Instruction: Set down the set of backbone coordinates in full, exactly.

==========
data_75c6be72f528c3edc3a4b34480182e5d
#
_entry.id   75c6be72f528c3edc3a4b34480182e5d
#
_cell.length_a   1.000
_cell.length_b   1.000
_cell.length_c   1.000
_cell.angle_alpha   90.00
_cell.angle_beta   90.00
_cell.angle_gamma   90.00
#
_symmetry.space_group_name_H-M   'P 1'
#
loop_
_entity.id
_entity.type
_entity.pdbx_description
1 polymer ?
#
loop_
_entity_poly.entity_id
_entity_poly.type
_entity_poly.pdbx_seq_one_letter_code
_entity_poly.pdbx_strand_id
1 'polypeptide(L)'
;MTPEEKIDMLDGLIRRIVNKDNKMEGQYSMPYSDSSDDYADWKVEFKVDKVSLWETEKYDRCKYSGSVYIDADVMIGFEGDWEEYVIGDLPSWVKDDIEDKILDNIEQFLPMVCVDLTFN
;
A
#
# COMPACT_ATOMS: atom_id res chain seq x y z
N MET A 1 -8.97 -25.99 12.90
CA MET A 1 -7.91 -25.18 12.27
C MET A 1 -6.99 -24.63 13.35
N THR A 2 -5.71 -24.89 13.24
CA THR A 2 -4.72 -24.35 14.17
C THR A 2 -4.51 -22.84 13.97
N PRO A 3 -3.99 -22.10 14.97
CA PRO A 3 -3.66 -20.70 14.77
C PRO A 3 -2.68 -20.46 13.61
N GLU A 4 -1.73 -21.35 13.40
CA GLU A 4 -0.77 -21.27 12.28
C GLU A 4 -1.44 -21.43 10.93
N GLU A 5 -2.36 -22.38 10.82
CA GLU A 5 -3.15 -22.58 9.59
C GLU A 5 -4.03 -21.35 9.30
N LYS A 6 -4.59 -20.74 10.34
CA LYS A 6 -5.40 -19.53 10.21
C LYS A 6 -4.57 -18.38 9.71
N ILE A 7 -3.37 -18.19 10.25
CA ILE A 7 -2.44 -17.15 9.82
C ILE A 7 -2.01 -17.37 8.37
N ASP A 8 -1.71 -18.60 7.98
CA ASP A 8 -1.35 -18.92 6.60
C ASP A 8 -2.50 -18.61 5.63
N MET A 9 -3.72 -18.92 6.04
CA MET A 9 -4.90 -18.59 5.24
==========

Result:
data_75c6be72f528c3edc3a4b34480182e5d
#
_entry.id   75c6be72f528c3edc3a4b34480182e5d
#
_cell.length_a   1.000
_cell.length_b   1.000
_cell.length_c   1.000
_cell.angle_alpha   90.00
_cell.angle_beta   90.00
_cell.angle_gamma   90.00
#
_symmetry.space_group_name_H-M   'P 1'
#
loop_
_entity.id
_entity.type
_entity.pdbx_description
1 polymer ?
#
loop_
_entity_poly.entity_id
_entity_poly.type
_entity_poly.pdbx_seq_one_letter_code
_entity_poly.pdbx_strand_id
1 'polypeptide(L)'
;MTPEEKIDMLDGLIRRIVNKDNKMEGQYSMPYSDSSDDYADWKVEFKVDKVSLWETEKYDRCKYSGSVYIDADVMIGFEGDWEEYVIGDLPSWVKDDIEDKILDNIEQFLPMVCVDLTFN
;
A
#
# COMPACT_ATOMS: atom_id res chain seq x y z
N MET A 1 -8.97 -25.99 12.90
CA MET A 1 -7.91 -25.18 12.27
C MET A 1 -6.99 -24.63 13.35
N THR A 2 -5.71 -24.89 13.24
CA THR A 2 -4.72 -24.35 14.17
C THR A 2 -4.51 -22.84 13.97
N PRO A 3 -3.99 -22.10 14.97
CA PRO A 3 -3.66 -20.70 14.77
C PRO A 3 -2.68 -20.46 13.61
N GLU A 4 -1.73 -21.35 13.40
CA GLU A 4 -0.77 -21.27 12.28
C GLU A 4 -1.44 -21.43 10.93
N GLU A 5 -2.36 -22.38 10.82
CA GLU A 5 -3.15 -22.58 9.59
C GLU A 5 -4.03 -21.35 9.30
N LYS A 6 -4.59 -20.74 10.34
CA LYS A 6 -5.40 -19.53 10.21
C LYS A 6 -4.57 -18.38 9.71
N ILE A 7 -3.37 -18.19 10.25
CA ILE A 7 -2.44 -17.15 9.82
C ILE A 7 -2.01 -17.37 8.37
N ASP A 8 -1.71 -18.60 7.98
CA ASP A 8 -1.35 -18.92 6.60
C ASP A 8 -2.50 -18.61 5.63
N MET A 9 -3.72 -18.92 6.04
CA MET A 9 -4.90 -18.59 5.24